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Production has been intermittent in the State since 1893, as shown in the following table:

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Reference: State Mineralogist Reports IV, XIII. Bulletins 38, 67. There is no commercial output of native sulphur in California although this mineral has been found to some extent in Colusa, Imperial, Inyo, Kern, Lake, Mariposa, San Bernardino, Sonoma, Tehama, and Ventura counties. Production of sulphur is very improbable, in the immediate future, although possibilities of such a condition remain to be proven.

SALINES.

Borax, salt, soda, nitrates and potash are included under this heading. Borax and salt have been produced in California since the sixties, although no official records of output were kept by this Bureau previous to 1887. Soda has had a virtually continuous production since 1894. The nitrates and potash have never been commercially produced in the State, although the future possibilities along these lines are indeed great.

Borax
Potash

The desert portions of California, located largely in Inyo, Kern, Riverside, Imperial, and San Bernardino counties, are rich in the possession of salines of all descriptions. Ancient lake beds of vast extent are found there, many of which have never yet been exploited to any extent.

Salt

Soda

The following tabulation shows amount and value of the saline minerals produced in California during the years 1913 and 1914, with increase or decrease in value for 1914 as compared with the previous

year:

CHAPTER SIX.

Substance

Totals

Borax.

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Reference: State Mineralogist Reports III, X, XII, XIII. Bulletin 24.

Borax was first discovered in California in the waters of Tuscan Springs in Tehama County, January 8, 1856. Borax Lake, in Lake County, was discovered in September of the same year, by Dr. John A. Veatch. This deposit was worked in 1864-65-66, and during that time produced 1,181,365 pounds of borax. Not till 1873 were the borax deposits of Inyo and San Bernardino counties discovered.

Aside from the above mentioned localities borax is known in Kern, Los Angeles, Imperial, Solano, and Ventura counties.

California is the only state in America producing borax. During 1914 three producers reported an output of 62,500 tons, valued at $1,483,500.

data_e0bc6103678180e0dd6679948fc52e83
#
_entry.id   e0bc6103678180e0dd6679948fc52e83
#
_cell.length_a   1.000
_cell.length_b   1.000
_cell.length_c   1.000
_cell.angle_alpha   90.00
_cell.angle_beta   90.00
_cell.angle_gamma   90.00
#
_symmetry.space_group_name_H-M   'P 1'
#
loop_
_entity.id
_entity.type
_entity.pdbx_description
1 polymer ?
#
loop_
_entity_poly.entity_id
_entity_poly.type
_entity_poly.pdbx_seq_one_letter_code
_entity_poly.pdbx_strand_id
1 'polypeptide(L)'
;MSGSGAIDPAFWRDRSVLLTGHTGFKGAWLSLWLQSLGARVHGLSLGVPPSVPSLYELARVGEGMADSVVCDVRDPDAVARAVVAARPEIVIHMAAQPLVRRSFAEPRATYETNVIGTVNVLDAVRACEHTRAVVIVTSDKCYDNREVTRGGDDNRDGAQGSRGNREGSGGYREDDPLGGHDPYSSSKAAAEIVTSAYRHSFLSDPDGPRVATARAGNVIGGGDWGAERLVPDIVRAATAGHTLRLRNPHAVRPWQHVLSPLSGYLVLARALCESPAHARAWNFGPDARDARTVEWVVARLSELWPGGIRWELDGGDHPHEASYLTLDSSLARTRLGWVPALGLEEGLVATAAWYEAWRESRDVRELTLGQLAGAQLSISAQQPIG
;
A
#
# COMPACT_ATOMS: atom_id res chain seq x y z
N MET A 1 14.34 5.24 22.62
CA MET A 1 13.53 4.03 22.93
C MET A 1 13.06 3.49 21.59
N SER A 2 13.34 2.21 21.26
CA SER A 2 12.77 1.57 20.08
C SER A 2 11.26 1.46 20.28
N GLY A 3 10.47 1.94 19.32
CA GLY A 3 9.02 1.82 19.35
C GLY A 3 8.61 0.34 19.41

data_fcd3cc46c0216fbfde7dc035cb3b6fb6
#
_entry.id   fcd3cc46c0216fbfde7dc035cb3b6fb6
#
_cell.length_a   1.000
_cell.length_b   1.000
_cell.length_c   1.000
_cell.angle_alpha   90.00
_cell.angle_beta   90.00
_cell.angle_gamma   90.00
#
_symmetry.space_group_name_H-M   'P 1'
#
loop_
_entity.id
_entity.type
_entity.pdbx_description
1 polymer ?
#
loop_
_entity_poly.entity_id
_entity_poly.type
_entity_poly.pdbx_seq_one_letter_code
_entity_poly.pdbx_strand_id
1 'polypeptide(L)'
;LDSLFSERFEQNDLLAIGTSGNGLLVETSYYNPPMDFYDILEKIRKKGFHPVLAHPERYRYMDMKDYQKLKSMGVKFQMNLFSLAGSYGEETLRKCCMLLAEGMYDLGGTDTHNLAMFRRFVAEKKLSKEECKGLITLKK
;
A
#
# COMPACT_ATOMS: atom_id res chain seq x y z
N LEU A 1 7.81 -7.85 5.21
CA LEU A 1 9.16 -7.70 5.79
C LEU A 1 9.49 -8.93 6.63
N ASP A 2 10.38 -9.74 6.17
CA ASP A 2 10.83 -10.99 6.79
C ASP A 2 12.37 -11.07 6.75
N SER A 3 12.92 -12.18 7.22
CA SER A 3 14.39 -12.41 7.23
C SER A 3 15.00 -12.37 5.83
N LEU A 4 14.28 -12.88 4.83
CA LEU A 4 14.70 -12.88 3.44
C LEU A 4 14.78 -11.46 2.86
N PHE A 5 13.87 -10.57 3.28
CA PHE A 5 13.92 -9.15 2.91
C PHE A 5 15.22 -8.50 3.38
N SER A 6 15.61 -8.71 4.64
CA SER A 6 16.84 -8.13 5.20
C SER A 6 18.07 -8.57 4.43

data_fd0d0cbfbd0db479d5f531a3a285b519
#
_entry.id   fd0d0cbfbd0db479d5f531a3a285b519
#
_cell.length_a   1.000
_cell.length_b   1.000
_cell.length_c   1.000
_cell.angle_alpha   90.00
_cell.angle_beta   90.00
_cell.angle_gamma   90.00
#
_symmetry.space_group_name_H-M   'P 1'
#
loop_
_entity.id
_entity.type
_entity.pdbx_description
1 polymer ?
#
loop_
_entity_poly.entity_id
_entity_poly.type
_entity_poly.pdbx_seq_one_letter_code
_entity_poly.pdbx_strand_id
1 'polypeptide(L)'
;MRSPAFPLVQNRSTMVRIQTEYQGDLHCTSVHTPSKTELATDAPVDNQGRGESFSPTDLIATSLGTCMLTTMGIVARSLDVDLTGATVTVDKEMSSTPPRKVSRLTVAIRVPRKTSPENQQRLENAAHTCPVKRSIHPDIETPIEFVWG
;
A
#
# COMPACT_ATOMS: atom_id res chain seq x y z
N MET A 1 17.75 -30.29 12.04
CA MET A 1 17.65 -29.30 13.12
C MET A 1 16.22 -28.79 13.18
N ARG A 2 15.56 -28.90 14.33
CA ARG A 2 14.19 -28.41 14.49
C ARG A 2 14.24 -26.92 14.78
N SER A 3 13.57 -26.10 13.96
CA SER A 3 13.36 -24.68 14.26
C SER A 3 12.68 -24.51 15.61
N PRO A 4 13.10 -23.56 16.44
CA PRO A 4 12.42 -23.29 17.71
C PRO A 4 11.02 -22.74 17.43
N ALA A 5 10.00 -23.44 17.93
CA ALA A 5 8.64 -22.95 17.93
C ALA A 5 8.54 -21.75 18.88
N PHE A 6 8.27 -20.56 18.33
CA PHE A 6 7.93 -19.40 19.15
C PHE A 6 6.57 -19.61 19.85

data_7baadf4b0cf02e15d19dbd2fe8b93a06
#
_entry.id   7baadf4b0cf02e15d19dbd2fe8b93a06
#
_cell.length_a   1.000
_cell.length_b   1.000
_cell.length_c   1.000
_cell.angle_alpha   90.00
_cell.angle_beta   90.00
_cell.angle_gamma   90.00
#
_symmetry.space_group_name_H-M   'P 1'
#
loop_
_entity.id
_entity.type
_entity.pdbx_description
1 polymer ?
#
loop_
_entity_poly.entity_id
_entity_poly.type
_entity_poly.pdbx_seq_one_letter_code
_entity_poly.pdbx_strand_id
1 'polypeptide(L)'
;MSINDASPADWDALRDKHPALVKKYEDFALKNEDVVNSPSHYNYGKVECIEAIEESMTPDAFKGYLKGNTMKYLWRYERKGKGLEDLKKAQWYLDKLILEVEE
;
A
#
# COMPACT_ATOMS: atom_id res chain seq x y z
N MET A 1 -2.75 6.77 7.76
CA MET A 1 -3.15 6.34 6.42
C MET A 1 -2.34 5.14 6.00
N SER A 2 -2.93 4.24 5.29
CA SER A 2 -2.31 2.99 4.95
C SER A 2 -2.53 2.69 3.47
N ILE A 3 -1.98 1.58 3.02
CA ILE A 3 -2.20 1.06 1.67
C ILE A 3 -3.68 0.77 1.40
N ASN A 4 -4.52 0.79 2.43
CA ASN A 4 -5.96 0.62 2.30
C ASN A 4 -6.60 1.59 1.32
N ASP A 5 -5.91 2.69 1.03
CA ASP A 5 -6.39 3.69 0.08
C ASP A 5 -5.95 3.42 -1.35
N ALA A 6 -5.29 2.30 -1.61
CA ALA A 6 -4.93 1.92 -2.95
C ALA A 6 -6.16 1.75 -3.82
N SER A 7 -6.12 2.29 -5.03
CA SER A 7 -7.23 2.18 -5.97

Value of the State's borax output since 1887 is shown in the following table:

1887

1888

1889

1890

1891

1892

1893

1894

1895

1896

1897

1898

1899

1900

1901

Nitrates.

Potash.

Year

Salt.

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Nitrates of sodium, potassium and calcium have been found in various places in the desert regions of the State but no deposit of commercial value has been located as yet. Interest in this class of mineral substance is increasing and closer search may be rewarded by valuable discoveries.

1,019,158

1,182,410

1,200,913

1,117,000

1,163,960

1,177,960

1,456,672

1,122,713

1,491,530

1,483,500

$26,469,669

Potash has not previously been commercially produced in California and only during the past few years has this substance created general interest in the State. Considerable money has been spent recently in preliminary work with a view toward developing what are claimed to be immense deposits of potash which lie in the old lake beds of the desert portions of California. The imports of this material from foreign countries have an annual value of many millions of dollars, and a domestic production would be of great value.

During 1914 one producer reported 10 tons reduced from kelp, and valued at $460.

Reference: State Mineralogist Reports II, XII, XIII. Bulletin 24. Most of the salt produced in California is obtained by evaporating the waters of the Pacific Ocean, plants being located on the shores of San Francisco Bay, at Long Beach, and at San Diego. Additional amounts are derived from lakes and lake beds in the desert regions of the State. The salt production of San Bernardino County is derived from deposits of rock salt which are worked by means of quarrying with a steam shovel. A small amount of valuable medicinal salts was produced during the year in Mono and Tehama counties, by evaporation from mineral springs.

Distribution by counties is given herewith:

Alameda
Inyo

Kern

Los Angeles

Modoc

Mono

San Bernardino

San Diego

San Mateo Tehama

Totals

*Medicinal. †Mineral.

1887 1888

1889

1890

1891

1892

1893

1894

1895

1896

1897

1898

1899

1900

1901

1902

1903

1904 1905

1906

1907

1908

1909

1910

1911

1912

1913

1914

Totals

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Year

126,983

13,500

20,000

20,000

40

*

482

15,300

27,500

†1/11

223,806

Amount and value of annual production of salt in California from 1887 to date is shown in the following tabulation:

Tons

28,000
30,800

21,000

8,729

20,094

23,570

50,500

49,131

53,031

64,743

67,851

93,421

82,654

89,338

126,218

115,208

102,895

Value

95,968

77,118

101,650

88,063

121,764

155,680

174,920

173,332

185,721

$292,641

54,000

50,000

60,000

720

150

2,892

46,200

76,750

200

$583,553

Value

$112,000

92,400

63,000

57,085

90,303

170,855

149,588

204,754

366,376

205,876

211,365

187,300

141,925

213,228

310,967

281,469

414,708

395,417

324,255

383,370

204,407

462,681

223,806

583,553

2,629,612 $6,341,690

104,788

213,000

140,087

150,576

153,244

157,520

Soda.

Reference: State Mineralogist Reports XII, XIII. Bulletin 24. Soda and soda ash were produced during 1914, amounting to 6,522 tons, valued at $115,396.

The total output, showing amount and value, of this product since the inception of this branch of the mineral industry in California is given in the table which follows:

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